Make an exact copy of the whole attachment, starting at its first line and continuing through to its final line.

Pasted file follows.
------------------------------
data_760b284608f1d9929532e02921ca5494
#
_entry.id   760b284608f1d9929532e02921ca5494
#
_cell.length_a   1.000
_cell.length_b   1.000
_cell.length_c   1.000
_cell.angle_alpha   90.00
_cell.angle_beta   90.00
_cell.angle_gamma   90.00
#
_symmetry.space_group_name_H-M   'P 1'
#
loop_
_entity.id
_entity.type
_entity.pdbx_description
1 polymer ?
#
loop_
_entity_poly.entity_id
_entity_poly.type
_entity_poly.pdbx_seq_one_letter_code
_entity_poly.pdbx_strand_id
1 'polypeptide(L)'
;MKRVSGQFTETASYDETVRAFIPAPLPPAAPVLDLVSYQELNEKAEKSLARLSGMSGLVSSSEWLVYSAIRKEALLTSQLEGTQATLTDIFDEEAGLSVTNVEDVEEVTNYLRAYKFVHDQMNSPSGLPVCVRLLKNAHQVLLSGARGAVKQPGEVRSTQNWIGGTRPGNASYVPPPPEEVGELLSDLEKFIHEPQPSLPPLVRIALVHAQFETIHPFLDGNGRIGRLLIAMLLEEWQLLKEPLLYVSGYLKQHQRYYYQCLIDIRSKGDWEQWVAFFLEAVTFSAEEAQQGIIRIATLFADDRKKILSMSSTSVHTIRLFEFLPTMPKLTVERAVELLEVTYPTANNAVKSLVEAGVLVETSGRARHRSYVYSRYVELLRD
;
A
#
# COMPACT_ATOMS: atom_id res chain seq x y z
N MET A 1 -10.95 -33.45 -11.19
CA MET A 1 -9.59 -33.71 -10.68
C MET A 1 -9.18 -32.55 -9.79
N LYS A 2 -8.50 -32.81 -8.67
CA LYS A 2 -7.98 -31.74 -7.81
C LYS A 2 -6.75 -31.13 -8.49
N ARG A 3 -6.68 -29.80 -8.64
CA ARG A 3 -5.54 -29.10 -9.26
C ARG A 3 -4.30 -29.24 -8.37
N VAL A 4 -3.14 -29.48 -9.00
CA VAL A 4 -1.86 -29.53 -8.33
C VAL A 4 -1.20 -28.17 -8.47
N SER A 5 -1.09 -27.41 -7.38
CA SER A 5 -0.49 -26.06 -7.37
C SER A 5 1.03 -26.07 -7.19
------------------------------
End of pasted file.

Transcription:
data_760b284608f1d9929532e02921ca5494
#
_entry.id   760b284608f1d9929532e02921ca5494
#
_cell.length_a   1.000
_cell.length_b   1.000
_cell.length_c   1.000
_cell.angle_alpha   90.00
_cell.angle_beta   90.00
_cell.angle_gamma   90.00
#
_symmetry.space_group_name_H-M   'P 1'
#
loop_
_entity.id
_entity.type
_entity.pdbx_description
1 polymer ?
#
loop_
_entity_poly.entity_id
_entity_poly.type
_entity_poly.pdbx_seq_one_letter_code
_entity_poly.pdbx_strand_id
1 'polypeptide(L)'
;MKRVSGQFTETASYDETVRAFIPAPLPPAAPVLDLVSYQELNEKAEKSLARLSGMSGLVSSSEWLVYSAIRKEALLTSQLEGTQATLTDIFDEEAGLSVTNVEDVEEVTNYLRAYKFVHDQMNSPSGLPVCVRLLKNAHQVLLSGARGAVKQPGEVRSTQNWIGGTRPGNASYVPPPPEEVGELLSDLEKFIHEPQPSLPPLVRIALVHAQFETIHPFLDGNGRIGRLLIAMLLEEWQLLKEPLLYVSGYLKQHQRYYYQCLIDIRSKGDWEQWVAFFLEAVTFSAEEAQQGIIRIATLFADDRKKILSMSSTSVHTIRLFEFLPTMPKLTVERAVELLEVTYPTANNAVKSLVEAGVLVETSGRARHRSYVYSRYVELLRD
;
A
#
# COMPACT_ATOMS: atom_id res chain seq x y z
N MET A 1 -10.95 -33.45 -11.19
CA MET A 1 -9.59 -33.71 -10.68
C MET A 1 -9.18 -32.55 -9.79
N LYS A 2 -8.50 -32.81 -8.67
CA LYS A 2 -7.98 -31.74 -7.81
C LYS A 2 -6.75 -31.13 -8.49
N ARG A 3 -6.68 -29.80 -8.64
CA ARG A 3 -5.54 -29.10 -9.26
C ARG A 3 -4.30 -29.24 -8.37
N VAL A 4 -3.14 -29.48 -9.00
CA VAL A 4 -1.86 -29.53 -8.33
C VAL A 4 -1.20 -28.17 -8.47
N SER A 5 -1.09 -27.41 -7.38
CA SER A 5 -0.49 -26.06 -7.37
C SER A 5 1.03 -26.07 -7.19